|Publication number||US7808016 B2|
|Application number||US 11/521,011|
|Publication date||Oct 5, 2010|
|Filing date||Sep 14, 2006|
|Priority date||Sep 14, 2006|
|Also published as||US20080067559, US20110018034, US20110143518|
|Publication number||11521011, 521011, US 7808016 B2, US 7808016B2, US-B2-7808016, US7808016 B2, US7808016B2|
|Inventors||Berinder Brar, Joshua I. Bergman, Amal Ikhlassi, Gabor Nagy, Gerard J. Sullivan|
|Original Assignee||Teledyne Licensing, Llc|
|Export Citation||BiBTeX, EndNote, RefMan|
|Patent Citations (10), Referenced by (1), Classifications (7), Legal Events (5)|
|External Links: USPTO, USPTO Assignment, Espacenet|
This invention was made with Government support under contract N66001-01-C-8032 awarded by the Department of Defense, DARPA, US Navy, Space & Naval Warfare Systems (SPAWAR). The Government has certain rights in the invention.
1. Field of the Invention
The invention relates generally to High Electron Mobility Transistors (HEMTs). More particularly, the invention relates to a heterogeneous integration of low noise HEMT amplifiers with Pseudomorphic HEMT (PHEMT) power amplifiers or switches.
2. Description of Related Art
When donors are placed in a material with a higher conduction band energy than the channel, and close to the channel, they create an electron gas with high electron mobility in the channel. Transistors that implement this concept are known in the art as High Electron Mobility Transistors (HEMT).
Most HEMTs require at least two materials: barrier and channel materials. The barrier material that contains the donor must have a higher conduction band energy, but also improves the device breakdown by having a wider bandgap to accommodate high fields. The channel material that makes up the conducting layer is selected based on the transport properties of the electrons, with the bandgap also being a consideration to support high fields and hence high voltages. Typically, a HEMT system is made from Gallium Arsenide (GaAs) with Aluminum Gallium Arsenide (AlGaAs). The donor-containing wide bandgap material is AlGaAs and the conducting channel is GaAs.
HEMTs can be used for Monolithic Microwave Integrated Circuits (MMICs) such as low-noise amplifiers for receivers and power amplifiers for transmitters. There are four main reasons for their resilience. First, parasitic device resistance is small due to the high electron mobility (5,000-35,000 cm2/Vs) and carrier concentrations (about 1×1012 cm−2 to about 5×1012 cm−2) achievable across the various material choices. Second, the electron velocities for the channel materials are high with peak values between about 1×107 cm2/s to about 5×107 cm2/s. Third, the technology has enjoyed relatively simple performance gains through gate-length scaling with 100 nm long gates now in production and down to 25 nm in development. Fourth, for power amplifiers, the HEMTs offer useable breakdown voltages and do not suffer from thermal runaway, which is a weakness of competing bipolar technologies.
High performance MMICs of up to 100 GHz use a Pseudomorphic HEMT (PHEMT) technology. PHEMT devices have a small amount of Indium (In) added to the GaAs channel. The growth of the channel is constrained to a critical thickness, that if exceeded, dislocations nucleate and the device properties degrade, and if maintained below the critical thickness, the channel material remains pseudomorphic with the same in-plane lattice constant as the GaAs host substrate but a larger lattice constant in the growth direction. The advantage of using a PHEMT device is higher conductivity channels with higher electron velocities and improved minimum noise figures. However, the disadvantage of using a PHEMT is a lower breakdown voltage when the concentration of Indium (In) is greater than the amount required for lattice matching to the substrate or barrier.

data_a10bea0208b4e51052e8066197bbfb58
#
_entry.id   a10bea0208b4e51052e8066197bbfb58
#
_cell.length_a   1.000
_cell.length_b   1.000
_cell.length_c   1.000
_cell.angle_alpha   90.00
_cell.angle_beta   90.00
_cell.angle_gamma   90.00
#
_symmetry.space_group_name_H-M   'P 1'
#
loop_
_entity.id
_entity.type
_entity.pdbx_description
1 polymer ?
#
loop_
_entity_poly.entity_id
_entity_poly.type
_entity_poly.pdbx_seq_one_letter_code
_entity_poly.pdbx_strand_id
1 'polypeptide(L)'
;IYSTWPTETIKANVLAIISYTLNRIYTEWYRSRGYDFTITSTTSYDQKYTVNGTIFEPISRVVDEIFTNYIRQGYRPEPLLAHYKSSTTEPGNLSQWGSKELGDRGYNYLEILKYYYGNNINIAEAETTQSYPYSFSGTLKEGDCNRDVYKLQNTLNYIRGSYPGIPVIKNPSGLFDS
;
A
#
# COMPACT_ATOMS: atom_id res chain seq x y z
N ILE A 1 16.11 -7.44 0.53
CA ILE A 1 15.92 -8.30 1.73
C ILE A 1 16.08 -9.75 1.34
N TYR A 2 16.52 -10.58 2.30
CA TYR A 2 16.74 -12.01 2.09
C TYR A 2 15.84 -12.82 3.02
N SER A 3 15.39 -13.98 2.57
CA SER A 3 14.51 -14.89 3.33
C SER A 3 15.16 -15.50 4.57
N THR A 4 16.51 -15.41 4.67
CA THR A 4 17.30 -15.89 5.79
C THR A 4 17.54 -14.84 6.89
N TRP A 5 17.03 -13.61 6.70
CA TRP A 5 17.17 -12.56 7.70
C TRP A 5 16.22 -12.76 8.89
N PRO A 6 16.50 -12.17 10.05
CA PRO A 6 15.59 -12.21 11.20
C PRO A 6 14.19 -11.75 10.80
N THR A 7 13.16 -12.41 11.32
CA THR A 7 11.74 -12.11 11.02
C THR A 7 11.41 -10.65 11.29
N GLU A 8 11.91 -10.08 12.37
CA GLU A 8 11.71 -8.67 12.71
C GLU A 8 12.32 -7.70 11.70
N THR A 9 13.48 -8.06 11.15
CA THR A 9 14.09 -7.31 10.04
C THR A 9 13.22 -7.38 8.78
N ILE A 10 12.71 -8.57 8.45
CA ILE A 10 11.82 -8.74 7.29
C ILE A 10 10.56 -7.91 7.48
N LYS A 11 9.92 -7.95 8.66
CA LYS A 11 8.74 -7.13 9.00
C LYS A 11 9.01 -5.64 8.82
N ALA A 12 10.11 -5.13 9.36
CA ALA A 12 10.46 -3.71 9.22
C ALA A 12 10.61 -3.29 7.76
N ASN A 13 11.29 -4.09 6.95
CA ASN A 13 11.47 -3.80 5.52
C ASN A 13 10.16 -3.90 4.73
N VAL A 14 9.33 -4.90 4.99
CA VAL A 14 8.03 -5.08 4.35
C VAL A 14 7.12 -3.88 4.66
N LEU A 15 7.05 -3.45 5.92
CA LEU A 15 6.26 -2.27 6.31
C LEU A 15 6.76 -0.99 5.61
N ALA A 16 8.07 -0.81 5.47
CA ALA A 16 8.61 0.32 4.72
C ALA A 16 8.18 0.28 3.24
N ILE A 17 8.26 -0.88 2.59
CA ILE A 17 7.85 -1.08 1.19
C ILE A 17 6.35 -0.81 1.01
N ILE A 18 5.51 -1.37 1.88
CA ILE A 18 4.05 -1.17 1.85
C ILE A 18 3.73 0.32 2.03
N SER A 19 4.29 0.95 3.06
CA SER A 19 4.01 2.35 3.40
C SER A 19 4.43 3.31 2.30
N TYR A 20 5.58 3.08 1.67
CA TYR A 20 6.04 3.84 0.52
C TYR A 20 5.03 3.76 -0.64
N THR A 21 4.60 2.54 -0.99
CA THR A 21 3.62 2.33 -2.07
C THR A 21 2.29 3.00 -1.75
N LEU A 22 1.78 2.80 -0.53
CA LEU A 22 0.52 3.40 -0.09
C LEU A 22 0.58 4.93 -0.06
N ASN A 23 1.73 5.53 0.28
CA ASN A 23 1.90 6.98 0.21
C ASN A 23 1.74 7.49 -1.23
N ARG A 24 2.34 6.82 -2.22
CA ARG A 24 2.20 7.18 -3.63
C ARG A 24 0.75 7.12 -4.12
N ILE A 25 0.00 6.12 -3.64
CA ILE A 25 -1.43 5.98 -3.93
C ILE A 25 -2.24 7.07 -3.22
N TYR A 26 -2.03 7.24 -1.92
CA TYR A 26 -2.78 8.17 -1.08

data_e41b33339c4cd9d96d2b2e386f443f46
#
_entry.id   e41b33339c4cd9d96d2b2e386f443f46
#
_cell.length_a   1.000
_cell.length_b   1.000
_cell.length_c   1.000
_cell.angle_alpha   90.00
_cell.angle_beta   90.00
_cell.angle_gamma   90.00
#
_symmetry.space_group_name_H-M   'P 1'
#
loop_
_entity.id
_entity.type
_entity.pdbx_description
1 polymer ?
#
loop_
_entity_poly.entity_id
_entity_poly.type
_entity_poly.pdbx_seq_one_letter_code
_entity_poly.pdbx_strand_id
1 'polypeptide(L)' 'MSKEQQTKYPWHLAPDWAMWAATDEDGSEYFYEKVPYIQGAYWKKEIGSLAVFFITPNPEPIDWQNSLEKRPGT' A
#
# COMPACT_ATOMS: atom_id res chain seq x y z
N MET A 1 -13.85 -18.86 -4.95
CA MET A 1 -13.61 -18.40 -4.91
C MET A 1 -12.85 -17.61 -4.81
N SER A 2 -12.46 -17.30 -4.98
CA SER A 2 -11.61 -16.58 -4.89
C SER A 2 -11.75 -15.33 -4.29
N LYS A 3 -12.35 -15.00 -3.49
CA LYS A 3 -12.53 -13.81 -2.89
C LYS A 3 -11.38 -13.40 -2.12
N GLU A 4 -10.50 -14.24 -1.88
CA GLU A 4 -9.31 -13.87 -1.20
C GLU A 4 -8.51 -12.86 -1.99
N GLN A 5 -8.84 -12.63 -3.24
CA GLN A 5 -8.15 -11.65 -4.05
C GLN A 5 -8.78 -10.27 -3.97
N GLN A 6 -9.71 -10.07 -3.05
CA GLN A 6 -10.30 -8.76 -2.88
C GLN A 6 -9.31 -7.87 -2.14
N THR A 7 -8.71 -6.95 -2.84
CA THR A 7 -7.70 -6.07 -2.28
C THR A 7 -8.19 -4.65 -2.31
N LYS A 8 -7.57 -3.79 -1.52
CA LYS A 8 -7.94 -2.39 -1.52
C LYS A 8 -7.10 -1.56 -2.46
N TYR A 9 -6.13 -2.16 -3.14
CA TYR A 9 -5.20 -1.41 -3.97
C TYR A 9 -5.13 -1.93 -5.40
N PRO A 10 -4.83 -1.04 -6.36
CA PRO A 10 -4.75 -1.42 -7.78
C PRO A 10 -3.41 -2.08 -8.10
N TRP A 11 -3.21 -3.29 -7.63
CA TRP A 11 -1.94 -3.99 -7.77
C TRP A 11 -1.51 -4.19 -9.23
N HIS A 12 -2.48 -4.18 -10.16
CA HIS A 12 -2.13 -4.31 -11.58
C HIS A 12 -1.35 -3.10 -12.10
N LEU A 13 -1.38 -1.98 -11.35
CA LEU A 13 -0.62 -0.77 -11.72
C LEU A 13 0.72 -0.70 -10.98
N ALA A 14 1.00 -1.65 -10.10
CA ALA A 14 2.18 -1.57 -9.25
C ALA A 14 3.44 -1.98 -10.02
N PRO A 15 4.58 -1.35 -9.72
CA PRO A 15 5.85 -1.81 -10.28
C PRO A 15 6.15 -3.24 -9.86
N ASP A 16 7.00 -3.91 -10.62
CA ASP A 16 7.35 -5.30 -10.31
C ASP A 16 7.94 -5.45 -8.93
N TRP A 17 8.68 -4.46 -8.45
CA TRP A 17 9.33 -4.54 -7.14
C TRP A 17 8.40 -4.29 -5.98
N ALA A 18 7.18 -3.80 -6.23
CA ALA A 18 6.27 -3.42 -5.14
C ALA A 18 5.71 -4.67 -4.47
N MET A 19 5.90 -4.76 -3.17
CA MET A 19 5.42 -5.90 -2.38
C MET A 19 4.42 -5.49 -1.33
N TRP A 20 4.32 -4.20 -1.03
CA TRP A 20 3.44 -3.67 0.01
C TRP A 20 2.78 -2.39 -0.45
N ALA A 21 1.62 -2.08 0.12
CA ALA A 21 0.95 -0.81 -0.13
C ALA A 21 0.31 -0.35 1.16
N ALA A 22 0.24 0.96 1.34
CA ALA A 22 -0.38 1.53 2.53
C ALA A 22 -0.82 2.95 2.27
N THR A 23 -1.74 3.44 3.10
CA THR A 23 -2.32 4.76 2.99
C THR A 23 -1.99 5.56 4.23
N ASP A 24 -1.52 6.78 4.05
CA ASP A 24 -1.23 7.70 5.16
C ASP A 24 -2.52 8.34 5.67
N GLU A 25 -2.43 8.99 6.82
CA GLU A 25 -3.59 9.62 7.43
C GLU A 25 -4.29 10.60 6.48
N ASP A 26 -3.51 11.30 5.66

While prior art transistors can be optimized for either a low-noise amplifier for receivers or a power amplifier for transmitters, they cannot be optimized simultaneously with one another on the same substrate. This is because the low-noise amplifier cannot withstand large voltages used for the power amplifier without sacrificing its low noise characteristics. Separate substrates are typically used when a device, such as a telephone, utilizes a receiver and a transmitter. With an increasing demand for improved transistors, there remains a continuing need in the art for transistor that can simultaneously sustain high power drive and high sensitivity as in a low-noise amplifier.
The exact nature of this invention, as well as the objects and advantages thereof, will become readily apparent from consideration of the following specification in conjunction with the accompanying drawings in which like reference numerals designate like parts throughout the figures thereof and wherein:
One embodiment of the invention includes a transistor heterogeneously integrating a power amplifier or switch with a low-noise amplifier having a substrate wafer suitable for high electron mobility transistors. The substrate wafer has a first end and a second end, a conducting layer above the first end of the substrate wafer, an isolation implant that renders the conducting layer insulating, a buffer layer deposited above the conducting layer and configured for the low-noise amplifier, and an active layer deposited above the second end of the substrate wafer and configured for the low-noise amplifier.
In one embodiment, the substrate wafer can be Gallium Arsenide (GaAs), Indium Phosphide (InP) or Gallium Antimonide (GaSb). The active layer can include a layer of Indium Arsenide (InAs) and/or a layer of Aluminum Antimonide (AlSb). In addition, the conducting layer may be a pseudomorphic high electron mobility layer such as an active Gallium Arsenide (GaAs) layer.
The method for heterogeneously integrating the power amplifier or switch with the low-noise amplifier includes depositing conducting layer above a substrate wafer suitable for high electron mobility transistors, implanting ions in a first end of the conducting layer, depositing a first active layer above the first end of the conducting layer and configured for the low-noise amplifier, and depositing metal contacts for the low-noise amplifier at the first end of the conducting layer and for the power amplifier or switch at a second end of the conducting layer.